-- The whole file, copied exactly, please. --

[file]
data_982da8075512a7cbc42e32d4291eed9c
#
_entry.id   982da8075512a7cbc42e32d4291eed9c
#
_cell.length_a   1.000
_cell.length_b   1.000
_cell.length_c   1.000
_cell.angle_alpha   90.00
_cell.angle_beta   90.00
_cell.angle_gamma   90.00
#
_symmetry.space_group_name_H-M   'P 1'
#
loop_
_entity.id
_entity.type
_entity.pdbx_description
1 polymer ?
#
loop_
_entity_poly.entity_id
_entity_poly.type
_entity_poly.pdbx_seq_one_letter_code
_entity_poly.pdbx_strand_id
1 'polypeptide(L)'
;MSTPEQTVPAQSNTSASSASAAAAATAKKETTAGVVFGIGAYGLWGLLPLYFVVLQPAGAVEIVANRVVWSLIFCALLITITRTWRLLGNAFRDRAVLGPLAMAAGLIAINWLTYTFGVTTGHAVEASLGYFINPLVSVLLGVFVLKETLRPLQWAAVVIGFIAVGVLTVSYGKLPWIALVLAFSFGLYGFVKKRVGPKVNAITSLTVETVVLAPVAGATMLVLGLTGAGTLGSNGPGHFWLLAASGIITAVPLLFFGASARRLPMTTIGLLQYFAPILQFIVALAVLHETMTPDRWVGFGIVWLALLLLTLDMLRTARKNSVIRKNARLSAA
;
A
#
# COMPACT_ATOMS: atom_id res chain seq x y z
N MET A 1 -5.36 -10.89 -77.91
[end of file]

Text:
data_982da8075512a7cbc42e32d4291eed9c
#
_entry.id   982da8075512a7cbc42e32d4291eed9c
#
_cell.length_a   1.000
_cell.length_b   1.000
_cell.length_c   1.000
_cell.angle_alpha   90.00
_cell.angle_beta   90.00
_cell.angle_gamma   90.00
#
_symmetry.space_group_name_H-M   'P 1'
#
loop_
_entity.id
_entity.type
_entity.pdbx_description
1 polymer ?
#
loop_
_entity_poly.entity_id
_entity_poly.type
_entity_poly.pdbx_seq_one_letter_code
_entity_poly.pdbx_strand_id
1 'polypeptide(L)'
;MSTPEQTVPAQSNTSASSASAAAAATAKKETTAGVVFGIGAYGLWGLLPLYFVVLQPAGAVEIVANRVVWSLIFCALLITITRTWRLLGNAFRDRAVLGPLAMAAGLIAINWLTYTFGVTTGHAVEASLGYFINPLVSVLLGVFVLKETLRPLQWAAVVIGFIAVGVLTVSYGKLPWIALVLAFSFGLYGFVKKRVGPKVNAITSLTVETVVLAPVAGATMLVLGLTGAGTLGSNGPGHFWLLAASGIITAVPLLFFGASARRLPMTTIGLLQYFAPILQFIVALAVLHETMTPDRWVGFGIVWLALLLLTLDMLRTARKNSVIRKNARLSAA
;
A
#
# COMPACT_ATOMS: atom_id res chain seq x y z
N MET A 1 -5.36 -10.89 -77.91